Today, Gwen thinks, today I would have died. Usually, Gwen is not one for brooding. There is always too much work to be done, and besides, you might miss what joys life can offer you if you think too much about the slights. Stare into the distance, wondering about a feast, and you don't notice the solid bread right in front of you, that was the sensible way of handling things.
But today she would have died, burned as a witch, and she just can't not think about that. The king usually orders magic users beheaded. Burnings are for the worst of the lot, those witches and warlocks who haven't just performed spells but have slaughtered indiscriminantly. Well, that was what the king assumed Gwen had done, causing the plague, so maybe she shouldn't feel as she does now. After all, she is alive. Merlin found the real culprit, Arthur killed the monster that had caused the plague, and then the king let her go. Maybe she should just be grateful for being alive and take that free day Morgana has given her to spend with her father, who is still shakin while he holds her in his arms.
But the king would have burned her alive, even though she was innocent. Her protestations did not mean anything to him, nor did he listen to anyone else pleading her cause. Her years of service to his ward had not mattered. She is alive now, yes, but not because of Uther. And if he could be wrong about Gwen's guilt or innocence, then he could have been about any of the many, many people who died for their allegiance to magic.
Gwen has grown up in Camelot. There are certainties she has never doubted before; the king is the king, his word is law, and magic is evil. The king is harsh, but fair. They owe him their service, and he will protect them from all dangers within and without the realm. Her father's hand in hers, she walks from the castle to the lower town, and crossing the square where the stake would have been, she feels sick. Maybe it is because she imagines what it would have been like, the flames eating her flesh, before she can banish the image. Maybe it is because she remembers all the executions that were not stopped, and can't help but wonder how many of the people who died were really guilty. And maybe because she now has to wonder what she should do with all these thoughts if she cannot put them away for good.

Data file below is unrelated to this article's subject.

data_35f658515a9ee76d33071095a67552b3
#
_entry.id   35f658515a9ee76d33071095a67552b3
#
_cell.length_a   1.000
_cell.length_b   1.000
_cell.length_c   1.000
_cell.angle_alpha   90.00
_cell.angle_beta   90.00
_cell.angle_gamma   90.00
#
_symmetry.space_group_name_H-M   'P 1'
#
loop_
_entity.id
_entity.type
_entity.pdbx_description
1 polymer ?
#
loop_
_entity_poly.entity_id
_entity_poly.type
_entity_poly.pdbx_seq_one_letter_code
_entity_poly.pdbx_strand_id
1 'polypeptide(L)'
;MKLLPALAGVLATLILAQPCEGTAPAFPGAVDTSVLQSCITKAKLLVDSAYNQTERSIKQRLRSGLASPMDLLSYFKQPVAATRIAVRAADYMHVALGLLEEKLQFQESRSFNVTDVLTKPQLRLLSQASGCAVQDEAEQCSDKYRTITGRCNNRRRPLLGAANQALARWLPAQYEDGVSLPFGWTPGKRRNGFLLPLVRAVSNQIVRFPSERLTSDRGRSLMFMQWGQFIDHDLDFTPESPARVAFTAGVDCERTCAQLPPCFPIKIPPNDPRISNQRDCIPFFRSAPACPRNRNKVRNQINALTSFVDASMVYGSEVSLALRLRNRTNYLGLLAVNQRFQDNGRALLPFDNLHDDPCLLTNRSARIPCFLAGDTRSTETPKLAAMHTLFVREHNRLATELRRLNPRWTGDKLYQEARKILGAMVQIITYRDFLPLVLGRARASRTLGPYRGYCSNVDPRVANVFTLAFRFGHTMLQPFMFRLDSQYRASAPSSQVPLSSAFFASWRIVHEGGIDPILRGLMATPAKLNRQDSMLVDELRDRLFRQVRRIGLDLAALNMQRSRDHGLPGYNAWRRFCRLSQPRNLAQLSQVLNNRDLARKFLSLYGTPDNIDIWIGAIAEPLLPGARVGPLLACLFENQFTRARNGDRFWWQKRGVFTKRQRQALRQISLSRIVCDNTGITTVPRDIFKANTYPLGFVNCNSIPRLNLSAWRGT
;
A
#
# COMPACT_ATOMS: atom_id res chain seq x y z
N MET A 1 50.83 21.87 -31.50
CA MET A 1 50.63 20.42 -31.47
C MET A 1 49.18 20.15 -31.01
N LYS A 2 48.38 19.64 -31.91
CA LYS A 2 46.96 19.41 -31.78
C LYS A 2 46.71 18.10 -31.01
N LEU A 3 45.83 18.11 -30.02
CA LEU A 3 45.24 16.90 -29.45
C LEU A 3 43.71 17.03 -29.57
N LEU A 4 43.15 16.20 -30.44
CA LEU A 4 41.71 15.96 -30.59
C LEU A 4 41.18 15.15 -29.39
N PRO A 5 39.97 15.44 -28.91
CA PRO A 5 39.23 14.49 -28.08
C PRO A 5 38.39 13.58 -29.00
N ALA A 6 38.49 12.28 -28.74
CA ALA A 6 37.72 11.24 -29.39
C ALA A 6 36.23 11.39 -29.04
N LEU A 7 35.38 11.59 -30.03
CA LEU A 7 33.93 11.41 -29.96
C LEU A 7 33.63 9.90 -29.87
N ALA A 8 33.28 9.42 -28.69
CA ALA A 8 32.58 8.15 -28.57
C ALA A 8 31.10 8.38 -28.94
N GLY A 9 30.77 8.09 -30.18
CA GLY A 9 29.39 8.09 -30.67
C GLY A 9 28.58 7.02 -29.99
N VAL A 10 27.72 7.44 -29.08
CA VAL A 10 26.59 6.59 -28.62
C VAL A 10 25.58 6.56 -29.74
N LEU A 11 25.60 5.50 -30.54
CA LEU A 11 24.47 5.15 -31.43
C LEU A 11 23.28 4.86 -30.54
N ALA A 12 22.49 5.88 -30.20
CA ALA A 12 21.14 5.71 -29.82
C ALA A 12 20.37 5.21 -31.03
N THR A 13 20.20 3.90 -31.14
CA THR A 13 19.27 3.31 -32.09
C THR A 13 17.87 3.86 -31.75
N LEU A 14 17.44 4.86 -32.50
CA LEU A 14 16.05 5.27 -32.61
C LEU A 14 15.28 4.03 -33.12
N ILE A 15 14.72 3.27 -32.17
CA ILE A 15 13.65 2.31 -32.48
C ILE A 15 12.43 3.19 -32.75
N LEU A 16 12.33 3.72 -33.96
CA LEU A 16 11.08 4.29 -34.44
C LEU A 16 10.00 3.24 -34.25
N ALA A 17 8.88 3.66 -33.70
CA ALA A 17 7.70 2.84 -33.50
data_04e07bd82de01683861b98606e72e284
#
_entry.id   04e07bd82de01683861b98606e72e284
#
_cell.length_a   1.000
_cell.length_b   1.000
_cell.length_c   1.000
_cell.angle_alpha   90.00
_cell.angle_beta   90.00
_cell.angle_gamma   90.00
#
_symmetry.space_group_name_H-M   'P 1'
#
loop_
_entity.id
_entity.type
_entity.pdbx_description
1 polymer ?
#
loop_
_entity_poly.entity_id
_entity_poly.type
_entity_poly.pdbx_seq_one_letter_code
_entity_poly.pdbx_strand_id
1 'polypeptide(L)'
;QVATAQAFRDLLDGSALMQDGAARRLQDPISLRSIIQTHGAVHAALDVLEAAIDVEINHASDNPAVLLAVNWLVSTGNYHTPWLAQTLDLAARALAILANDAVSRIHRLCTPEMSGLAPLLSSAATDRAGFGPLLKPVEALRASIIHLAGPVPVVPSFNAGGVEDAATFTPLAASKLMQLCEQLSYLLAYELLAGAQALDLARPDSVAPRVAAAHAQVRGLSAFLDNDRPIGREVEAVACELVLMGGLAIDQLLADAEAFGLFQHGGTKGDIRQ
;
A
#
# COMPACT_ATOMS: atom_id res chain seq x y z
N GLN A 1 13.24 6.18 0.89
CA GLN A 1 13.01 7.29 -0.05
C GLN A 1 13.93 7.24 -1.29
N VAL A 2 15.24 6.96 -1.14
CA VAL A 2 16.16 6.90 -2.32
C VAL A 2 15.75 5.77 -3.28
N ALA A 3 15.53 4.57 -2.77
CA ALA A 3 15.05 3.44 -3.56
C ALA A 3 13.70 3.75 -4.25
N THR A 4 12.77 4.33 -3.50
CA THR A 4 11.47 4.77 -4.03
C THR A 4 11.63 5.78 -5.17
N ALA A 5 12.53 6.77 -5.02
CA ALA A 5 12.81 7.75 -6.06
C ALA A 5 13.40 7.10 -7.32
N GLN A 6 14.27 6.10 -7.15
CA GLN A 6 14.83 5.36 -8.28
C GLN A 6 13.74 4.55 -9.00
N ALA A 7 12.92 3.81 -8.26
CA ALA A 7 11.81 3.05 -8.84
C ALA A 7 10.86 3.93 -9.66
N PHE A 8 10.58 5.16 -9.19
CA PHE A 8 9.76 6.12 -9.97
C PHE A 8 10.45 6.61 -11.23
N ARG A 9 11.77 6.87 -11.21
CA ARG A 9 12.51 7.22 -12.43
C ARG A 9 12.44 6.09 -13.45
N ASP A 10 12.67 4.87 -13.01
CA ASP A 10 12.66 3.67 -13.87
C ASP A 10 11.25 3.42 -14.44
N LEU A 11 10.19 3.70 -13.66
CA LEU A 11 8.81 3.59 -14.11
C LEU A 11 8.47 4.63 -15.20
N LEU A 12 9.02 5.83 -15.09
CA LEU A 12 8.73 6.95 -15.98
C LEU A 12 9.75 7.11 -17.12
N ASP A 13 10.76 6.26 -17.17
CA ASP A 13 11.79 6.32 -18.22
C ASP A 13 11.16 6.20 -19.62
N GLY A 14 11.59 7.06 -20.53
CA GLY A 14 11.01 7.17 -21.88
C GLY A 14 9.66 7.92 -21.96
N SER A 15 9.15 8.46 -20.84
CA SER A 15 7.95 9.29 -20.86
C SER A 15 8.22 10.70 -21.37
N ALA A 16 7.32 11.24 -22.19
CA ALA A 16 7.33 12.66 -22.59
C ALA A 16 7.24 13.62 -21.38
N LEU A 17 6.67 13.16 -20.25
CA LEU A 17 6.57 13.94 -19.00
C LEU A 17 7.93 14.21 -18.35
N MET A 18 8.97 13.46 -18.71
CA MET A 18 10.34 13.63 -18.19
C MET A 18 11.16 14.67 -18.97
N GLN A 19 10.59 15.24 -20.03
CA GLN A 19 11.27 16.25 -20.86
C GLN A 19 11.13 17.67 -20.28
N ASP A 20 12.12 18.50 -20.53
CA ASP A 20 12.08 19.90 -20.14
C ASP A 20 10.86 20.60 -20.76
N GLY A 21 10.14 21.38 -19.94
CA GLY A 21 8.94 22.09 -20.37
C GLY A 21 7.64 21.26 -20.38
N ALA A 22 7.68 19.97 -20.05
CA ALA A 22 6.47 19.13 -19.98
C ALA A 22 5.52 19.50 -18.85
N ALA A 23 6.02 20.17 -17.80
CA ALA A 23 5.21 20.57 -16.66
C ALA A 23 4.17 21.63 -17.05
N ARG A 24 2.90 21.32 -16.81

"If you had to," Merlin asks her at the feast in celebration of Lancelot's knighting, "Lancelot or Arthur, which one?" They're both slightly drunk with ale and the joy of having helped Lancelot succeed, but Merlin being Merlin, Gwen suspects he'd ask even if they didn't have that excuse. They both sometimes let words run out of their mouths that really should have stayed thoroughly restrained and reordered into some kind of sensible shape, only Gwen feels embarrassed by this and Merlin, as far as she can tell, never does. Right now, he's looking over to Arthur and Lancelot who are glancing in their direction, and she hastily says neither is her type.
She's lying, of course. Lancelot is like something out of a dream come true, good, kind, brave, without any of the arrogance Arthur and his knights show so often; he's beautiful, and she enjoyed measuring him up for a nobleman's clothing far more than she should. He's humble without having given up on his dreams; he is not nobility and has just proven he's as good as any of them. Whereas Arthur is not someone she'd dream about at all. She has watched him bicker with Morgana too often for that, has seen him being rude and overbearing to just about everyone, and besides, he's as familiar as the worn out steps of the castle stairs. And he's probably going to marry Morgana any way because while marrying her off to win an ally would be to Uther's advantage, the king will never let her go. In truth, Gwen has sometimes pitied Morgana because of this. Not that Arthur is completely horrible, but it must feel like marrying your younger brother, whose annoying habits irritate you since childhood.